Going with the assumption that my idol, Robin Meade would never let flat hair get in the way of an interview, I girded myself with pretend confidence and strode out of the restroom.

The couple I was to interview was already here and sitting  in the back of the restaurant.  As I drew near their table, the two of them seemed to be having an argument. But it was being done in such a way, that it was going unnoticed by the people around them.

I stepped up to the table and cleared my throat.  “Dr. Harrington?”

The man stood up and extended his hand.  “Ms. Buchanan?”

“It’s very nice to meet you,” I said, giving him my best smile.

He turned slightly.  “This is my wife, Jessica.”

She remained seated.  “Ms. Buchanan.”

“Please, sit down.”  Dr. Harrington gestured.

“Thank you both for agreeing to meet with me,” I said.

The waiter came to take our drink order.

“I’ll have water with lemon,” Jessica said.

I nodded.  “I’ll have the same.”

“Scotch and water,” Dr. Harrington said.

(Jessica suddenly cut her eyes at him.  Not sure of what I’d stepped into, I decided it would be best to start the interview.)

Me:  “Dr. Harrington, as I told you over the phone, I am doing a human interest piece for the Maine Gazette.  You are one of the doctors that operate a clinic inside the confines of the Serenity Harbor Hospital.  Can you tell me a little bit about that?”

Ethan:  “The clinic is open to those without insurance and those who cannot afford it.  We don’t turn anyone away.”

Me:  “What made you decide to open the clinic?”

Ethan:  “My partner, Dr. Sarah Williams, opened it.  It was her dream, and I am fortunate enough to be a part of it.  There are families out there who have to make a choice every month to pay their rent, or pay for their prescriptions.  We are trying to make that burden easier for them.”

(As he spoke, I admittedly lost myself in his dark eyes and soft voice.)

Me:  “Jessica, what are your thoughts on the clinic?  Do you agree with what your husband has said?”

Jessica:  “Yes,” she said, reaching over and placing her hand on top of his.  “I think it’s very important.  His type of work is under appreciated and almost always goes unnoticed.  But I am very proud of Ethan.  He’s doing a wonderful thing.”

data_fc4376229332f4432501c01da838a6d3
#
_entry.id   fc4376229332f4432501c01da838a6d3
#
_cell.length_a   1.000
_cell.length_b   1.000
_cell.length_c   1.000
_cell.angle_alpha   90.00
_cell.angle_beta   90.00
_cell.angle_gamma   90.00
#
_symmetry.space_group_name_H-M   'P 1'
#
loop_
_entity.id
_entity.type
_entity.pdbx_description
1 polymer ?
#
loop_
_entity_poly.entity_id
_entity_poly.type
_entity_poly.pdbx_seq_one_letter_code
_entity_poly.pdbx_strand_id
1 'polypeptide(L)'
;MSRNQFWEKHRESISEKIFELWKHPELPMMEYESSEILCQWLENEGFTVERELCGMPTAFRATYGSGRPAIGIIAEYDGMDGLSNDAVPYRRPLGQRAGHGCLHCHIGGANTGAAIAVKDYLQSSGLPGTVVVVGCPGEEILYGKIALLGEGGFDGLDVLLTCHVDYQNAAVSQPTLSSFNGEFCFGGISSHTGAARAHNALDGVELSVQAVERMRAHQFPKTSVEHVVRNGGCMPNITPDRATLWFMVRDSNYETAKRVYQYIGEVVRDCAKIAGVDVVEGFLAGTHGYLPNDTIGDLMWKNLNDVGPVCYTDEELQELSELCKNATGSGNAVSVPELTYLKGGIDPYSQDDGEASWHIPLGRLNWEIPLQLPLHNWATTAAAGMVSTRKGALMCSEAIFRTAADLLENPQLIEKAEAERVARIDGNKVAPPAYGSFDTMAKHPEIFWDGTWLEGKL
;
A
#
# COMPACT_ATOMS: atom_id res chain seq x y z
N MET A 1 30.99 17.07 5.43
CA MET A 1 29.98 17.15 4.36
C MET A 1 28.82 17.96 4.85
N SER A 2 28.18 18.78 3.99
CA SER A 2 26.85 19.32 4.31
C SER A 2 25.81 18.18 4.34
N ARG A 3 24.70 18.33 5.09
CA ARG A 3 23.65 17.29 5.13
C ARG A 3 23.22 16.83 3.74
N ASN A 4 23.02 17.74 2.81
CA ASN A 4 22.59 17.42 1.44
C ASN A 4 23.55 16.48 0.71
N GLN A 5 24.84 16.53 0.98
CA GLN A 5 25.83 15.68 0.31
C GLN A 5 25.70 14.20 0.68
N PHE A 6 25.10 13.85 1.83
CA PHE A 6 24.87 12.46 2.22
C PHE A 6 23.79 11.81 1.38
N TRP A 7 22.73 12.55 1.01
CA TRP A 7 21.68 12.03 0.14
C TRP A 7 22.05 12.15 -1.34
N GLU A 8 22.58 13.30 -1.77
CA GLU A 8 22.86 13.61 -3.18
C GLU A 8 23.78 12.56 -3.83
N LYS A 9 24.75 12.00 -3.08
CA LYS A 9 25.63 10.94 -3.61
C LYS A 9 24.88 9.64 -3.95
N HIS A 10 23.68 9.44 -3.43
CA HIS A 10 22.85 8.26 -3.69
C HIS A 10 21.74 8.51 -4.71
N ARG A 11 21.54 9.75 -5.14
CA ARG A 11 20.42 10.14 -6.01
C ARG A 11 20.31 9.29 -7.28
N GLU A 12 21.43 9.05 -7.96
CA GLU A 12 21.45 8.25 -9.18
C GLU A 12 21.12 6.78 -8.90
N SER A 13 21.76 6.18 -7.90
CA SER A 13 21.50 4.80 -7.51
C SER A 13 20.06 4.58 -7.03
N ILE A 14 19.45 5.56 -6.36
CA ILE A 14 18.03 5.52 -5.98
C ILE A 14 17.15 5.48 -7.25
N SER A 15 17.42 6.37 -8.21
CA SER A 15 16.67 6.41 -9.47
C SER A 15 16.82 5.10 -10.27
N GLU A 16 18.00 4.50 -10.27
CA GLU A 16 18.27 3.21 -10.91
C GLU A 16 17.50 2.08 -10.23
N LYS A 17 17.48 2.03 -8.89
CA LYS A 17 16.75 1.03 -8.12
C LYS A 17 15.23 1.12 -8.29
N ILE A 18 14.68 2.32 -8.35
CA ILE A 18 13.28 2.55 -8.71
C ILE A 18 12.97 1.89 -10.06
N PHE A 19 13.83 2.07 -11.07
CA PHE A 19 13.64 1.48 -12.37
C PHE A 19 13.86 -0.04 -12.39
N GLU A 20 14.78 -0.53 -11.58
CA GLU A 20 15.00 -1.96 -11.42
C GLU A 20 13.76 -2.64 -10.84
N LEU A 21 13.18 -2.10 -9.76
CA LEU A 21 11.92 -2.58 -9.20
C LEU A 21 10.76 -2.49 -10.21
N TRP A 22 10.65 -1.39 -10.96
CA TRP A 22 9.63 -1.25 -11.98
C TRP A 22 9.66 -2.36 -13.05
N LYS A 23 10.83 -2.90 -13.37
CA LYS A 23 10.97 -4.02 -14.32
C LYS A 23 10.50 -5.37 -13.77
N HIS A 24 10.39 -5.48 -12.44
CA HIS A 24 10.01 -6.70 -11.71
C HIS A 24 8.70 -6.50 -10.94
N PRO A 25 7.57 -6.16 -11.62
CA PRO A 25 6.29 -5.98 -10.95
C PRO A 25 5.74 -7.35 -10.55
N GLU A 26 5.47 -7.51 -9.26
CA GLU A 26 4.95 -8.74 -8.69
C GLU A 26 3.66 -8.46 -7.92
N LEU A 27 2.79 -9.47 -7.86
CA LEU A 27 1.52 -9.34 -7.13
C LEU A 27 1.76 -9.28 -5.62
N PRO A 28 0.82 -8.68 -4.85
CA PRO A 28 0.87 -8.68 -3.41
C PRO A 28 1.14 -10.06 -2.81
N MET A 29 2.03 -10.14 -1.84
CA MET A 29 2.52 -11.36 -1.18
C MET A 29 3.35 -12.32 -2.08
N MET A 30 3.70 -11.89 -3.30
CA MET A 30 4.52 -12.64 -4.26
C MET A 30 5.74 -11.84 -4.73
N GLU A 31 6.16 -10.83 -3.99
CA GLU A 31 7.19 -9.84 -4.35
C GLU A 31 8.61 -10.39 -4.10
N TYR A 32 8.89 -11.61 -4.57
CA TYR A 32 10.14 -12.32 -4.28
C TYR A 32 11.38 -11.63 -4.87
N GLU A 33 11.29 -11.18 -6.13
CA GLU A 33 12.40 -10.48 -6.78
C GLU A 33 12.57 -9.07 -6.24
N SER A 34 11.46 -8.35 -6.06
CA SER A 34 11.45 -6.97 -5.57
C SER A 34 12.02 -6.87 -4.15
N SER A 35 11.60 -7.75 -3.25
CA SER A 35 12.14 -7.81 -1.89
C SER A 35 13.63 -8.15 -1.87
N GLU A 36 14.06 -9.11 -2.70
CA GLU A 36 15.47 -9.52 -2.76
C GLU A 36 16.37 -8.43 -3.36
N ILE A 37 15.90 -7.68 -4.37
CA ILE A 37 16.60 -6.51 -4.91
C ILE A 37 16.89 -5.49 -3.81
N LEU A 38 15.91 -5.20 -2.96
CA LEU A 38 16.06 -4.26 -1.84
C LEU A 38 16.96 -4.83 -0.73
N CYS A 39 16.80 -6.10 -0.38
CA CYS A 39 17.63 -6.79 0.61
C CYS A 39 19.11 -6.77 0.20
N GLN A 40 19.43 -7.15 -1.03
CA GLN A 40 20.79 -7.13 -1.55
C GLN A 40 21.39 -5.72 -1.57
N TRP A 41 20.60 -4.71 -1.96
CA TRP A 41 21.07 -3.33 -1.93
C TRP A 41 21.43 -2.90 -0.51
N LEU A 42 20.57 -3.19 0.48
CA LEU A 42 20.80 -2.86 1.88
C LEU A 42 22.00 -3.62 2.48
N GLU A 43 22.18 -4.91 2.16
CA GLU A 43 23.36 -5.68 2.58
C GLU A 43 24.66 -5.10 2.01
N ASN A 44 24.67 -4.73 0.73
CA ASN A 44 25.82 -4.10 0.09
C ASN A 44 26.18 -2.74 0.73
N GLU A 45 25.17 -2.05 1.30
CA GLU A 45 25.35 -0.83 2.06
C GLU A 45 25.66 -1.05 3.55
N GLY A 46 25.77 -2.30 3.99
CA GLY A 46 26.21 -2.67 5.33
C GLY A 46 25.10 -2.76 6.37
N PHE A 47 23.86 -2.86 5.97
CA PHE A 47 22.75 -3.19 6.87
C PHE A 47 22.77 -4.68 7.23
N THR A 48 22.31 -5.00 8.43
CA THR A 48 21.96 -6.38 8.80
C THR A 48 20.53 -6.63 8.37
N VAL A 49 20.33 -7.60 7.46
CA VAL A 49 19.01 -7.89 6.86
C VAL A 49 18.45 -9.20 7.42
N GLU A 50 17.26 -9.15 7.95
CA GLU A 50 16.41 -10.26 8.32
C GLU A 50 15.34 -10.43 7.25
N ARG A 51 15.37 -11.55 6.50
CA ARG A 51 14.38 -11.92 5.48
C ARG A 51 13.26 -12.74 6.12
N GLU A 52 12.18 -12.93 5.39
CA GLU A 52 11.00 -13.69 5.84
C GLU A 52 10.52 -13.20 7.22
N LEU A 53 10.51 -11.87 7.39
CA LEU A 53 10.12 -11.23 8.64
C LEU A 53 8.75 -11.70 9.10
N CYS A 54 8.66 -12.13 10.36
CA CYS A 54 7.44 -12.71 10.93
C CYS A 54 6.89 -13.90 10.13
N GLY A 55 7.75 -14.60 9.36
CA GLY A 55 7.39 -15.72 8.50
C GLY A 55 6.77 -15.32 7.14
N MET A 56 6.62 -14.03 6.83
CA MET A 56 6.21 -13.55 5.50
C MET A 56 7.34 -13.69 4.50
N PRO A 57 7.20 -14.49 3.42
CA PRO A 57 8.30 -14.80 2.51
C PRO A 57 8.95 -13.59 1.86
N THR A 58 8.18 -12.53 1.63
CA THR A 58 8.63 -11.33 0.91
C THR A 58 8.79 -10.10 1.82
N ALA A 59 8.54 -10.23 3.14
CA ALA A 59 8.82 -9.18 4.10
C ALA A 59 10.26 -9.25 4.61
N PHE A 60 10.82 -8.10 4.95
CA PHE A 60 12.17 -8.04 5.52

Me:  “And, as I understand it, you are a doctor as well?”

Jessica:  “I’m a cardiologist.”

Me:  “Well, I’m guessing that you both must lead very busy lives.”

Ethan:  “That’s probably an understatement.”  He laughed.

Me:  “How long have the two of you been married?”

Jessica:  “Almost three years.”

Me:  “How did you meet?”

Ethan:  “We met at the hospital.  It was my second day when I was introduced to her.”  He paused a moment to look at her.  A small smile spread over his face.  “It was love at first sight.”

Me:  “Do you have any children?”

(The smile suddenly ran away from Ethan’s face.  He picked up his glass and drained it.)

Jessica:  “We have a baby boy.”

Me:  “How do the two of you balance work, parenthood, and time for each other?  Or do you?”

(There was a long pause from both of them.)

Jessica:  “We just have to make time for all those things.  There are some days we don’t see each other at all, but when we do, we try to make the most of it.”  She flipped her golden locks off her shoulders.

Me:  “Still it must be hard.  I would think that something’s got to give.”

Jessica:  “Spending time together is probably the one thing we don’t get to do enough of.  It can be difficult at times.”  She looked over at her husband.

(Ethan held up his glass to signal the waitress.)

Me:  “Ethan, do you agree?”

Ethan:  “I think the one thing that’s helped us overcome this obstacle is that we were already in our professions when we married each other.  I don’t think we had unrealistic expectations from each other.”

Me:  “Such as?”

(The waitress brought Ethan another round.  He eagerly picked it up and took a long swallow.  Jessica watched him for a moment and then looked at me.  Realizing I was still waiting for an answer, she cleared her throat.)

Jessica:  “The fact that we can’t always spend time with each other doesn’t mean we love one another less.  It just makes it better when we do get to see each other.”

Me:  “What is the one thing you love the most about one another?”

Jessica:  “His dedication as a doctor.”

Me:  “And, Ethan?  What do you love most about your wife?”

Ethan:  “Her honesty.”

(Jessica’s face flushed and she looked away for a moment.  Tension quickly filled the area like a dense fog.  I took that as my cue to leave.  I thanked them both for their time and began walking away.  Just before I went out I turned back to look.  They seemed to be embroiled in another argument.)

After All Is Said And Done is available through Amazon & Barnes & Noble

You can also read the first 5 chapters of After All Is Said And Done, along with 5 other great books in First Five Chapters – Vol. 2

Book 1 – Emerald Barnes – Piercing Through The Darkness
Book 2 – Belinda G. Buchanan – After All Is Said And Done
Book 3 – Lorhainne Eckhart – The Forgotten Child
Book 4 – Katheryn Lane – The Royal Sheikh
Book 5 – Tarek Refaat – Ruptured
Book 6 – Collette Scott – If We Dare to Dream

available on amazon:  http://www.amazon.com/First-Chapters-Volume-ebook/dp/B007LNW2KA

I invite you to check out these authors and their amazing books!